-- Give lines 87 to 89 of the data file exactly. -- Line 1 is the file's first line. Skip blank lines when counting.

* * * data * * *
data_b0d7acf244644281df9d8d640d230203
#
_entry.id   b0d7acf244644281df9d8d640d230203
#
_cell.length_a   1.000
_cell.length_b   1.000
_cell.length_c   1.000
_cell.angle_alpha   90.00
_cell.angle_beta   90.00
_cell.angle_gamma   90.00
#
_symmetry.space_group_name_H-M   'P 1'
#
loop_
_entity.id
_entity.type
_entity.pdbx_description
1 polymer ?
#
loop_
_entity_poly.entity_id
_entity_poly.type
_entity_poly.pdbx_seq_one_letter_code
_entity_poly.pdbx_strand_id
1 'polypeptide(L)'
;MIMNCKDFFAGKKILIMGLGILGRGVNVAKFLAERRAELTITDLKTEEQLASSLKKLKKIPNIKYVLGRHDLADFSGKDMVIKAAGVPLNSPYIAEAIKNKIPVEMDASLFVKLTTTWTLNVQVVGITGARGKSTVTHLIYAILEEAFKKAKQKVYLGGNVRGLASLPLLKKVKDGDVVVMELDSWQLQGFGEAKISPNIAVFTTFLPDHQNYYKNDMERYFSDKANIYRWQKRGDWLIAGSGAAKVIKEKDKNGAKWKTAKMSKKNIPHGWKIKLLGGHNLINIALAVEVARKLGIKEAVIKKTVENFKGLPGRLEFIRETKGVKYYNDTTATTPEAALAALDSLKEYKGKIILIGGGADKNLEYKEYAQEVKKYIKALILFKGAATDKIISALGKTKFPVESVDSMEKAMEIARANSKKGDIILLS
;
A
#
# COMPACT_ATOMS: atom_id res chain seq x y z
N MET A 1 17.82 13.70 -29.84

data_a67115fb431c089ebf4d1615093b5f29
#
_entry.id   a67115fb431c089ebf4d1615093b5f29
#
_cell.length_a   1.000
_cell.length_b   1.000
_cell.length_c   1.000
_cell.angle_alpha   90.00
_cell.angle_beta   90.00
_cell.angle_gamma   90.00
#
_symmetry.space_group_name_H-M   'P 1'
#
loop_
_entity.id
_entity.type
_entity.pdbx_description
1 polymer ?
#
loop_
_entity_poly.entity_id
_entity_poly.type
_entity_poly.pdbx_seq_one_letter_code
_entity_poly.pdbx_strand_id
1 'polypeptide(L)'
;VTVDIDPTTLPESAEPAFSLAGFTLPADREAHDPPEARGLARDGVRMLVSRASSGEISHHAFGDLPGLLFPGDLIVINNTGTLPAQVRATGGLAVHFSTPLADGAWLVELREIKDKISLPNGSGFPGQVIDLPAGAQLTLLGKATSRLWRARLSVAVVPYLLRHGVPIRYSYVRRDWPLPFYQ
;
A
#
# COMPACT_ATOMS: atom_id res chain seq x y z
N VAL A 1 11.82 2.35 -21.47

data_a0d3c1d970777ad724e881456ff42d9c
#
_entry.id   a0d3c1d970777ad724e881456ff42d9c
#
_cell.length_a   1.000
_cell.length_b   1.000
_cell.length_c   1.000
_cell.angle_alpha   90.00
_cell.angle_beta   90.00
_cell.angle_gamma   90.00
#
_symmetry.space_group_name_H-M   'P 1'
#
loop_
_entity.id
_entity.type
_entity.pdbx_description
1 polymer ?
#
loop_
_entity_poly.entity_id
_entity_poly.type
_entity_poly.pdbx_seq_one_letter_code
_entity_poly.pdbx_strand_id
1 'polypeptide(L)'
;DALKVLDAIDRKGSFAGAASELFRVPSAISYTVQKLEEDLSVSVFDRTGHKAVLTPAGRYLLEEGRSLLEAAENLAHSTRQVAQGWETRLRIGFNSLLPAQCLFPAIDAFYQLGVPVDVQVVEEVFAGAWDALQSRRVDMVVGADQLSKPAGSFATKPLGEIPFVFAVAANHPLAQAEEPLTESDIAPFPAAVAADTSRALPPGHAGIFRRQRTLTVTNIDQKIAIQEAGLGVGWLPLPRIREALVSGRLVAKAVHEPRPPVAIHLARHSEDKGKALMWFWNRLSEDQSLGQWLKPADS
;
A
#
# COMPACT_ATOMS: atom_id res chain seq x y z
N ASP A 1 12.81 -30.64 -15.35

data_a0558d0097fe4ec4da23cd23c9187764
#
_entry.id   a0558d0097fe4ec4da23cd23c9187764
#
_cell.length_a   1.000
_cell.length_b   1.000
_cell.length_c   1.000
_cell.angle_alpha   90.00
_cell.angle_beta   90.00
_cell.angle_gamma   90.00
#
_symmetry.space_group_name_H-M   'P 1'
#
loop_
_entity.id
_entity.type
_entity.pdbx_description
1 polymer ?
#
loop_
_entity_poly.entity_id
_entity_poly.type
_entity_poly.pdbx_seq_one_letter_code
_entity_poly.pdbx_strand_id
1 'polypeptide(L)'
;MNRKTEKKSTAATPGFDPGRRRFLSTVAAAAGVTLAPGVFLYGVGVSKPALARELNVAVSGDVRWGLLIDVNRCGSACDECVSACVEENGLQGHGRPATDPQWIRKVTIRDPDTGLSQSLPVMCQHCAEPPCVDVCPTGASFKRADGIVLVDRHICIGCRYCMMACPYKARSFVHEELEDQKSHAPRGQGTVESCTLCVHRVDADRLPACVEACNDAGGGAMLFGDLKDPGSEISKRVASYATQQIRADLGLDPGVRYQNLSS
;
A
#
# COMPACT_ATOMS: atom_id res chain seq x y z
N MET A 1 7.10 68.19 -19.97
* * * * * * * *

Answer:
1 'polypeptide(L)'
;DALKVLDAIDRKGSFAGAASELFRVPSAISYTVQKLEEDLSVSVFDRTGHKAVLTPAGRYLLEEGRSLLEAAENLAHSTRQVAQGWETRLRIGFNSLLPAQCLFPAIDAFYQLGVPVDVQVVEEVFAGAWDALQSRRVDMVVGADQLSKPAGSFATKPLGEIPFVFAVAANHPLAQAEEPLTESDIAPFPAAVAADTSRALPPGHAGIFRRQRTLTVTNIDQKIAIQEAGLGVGWLPLPRIREALVSGRLVAKAVHEPRPPVAIHLARHSEDKGKALMWFWNRLSEDQSLGQWLKPADS
;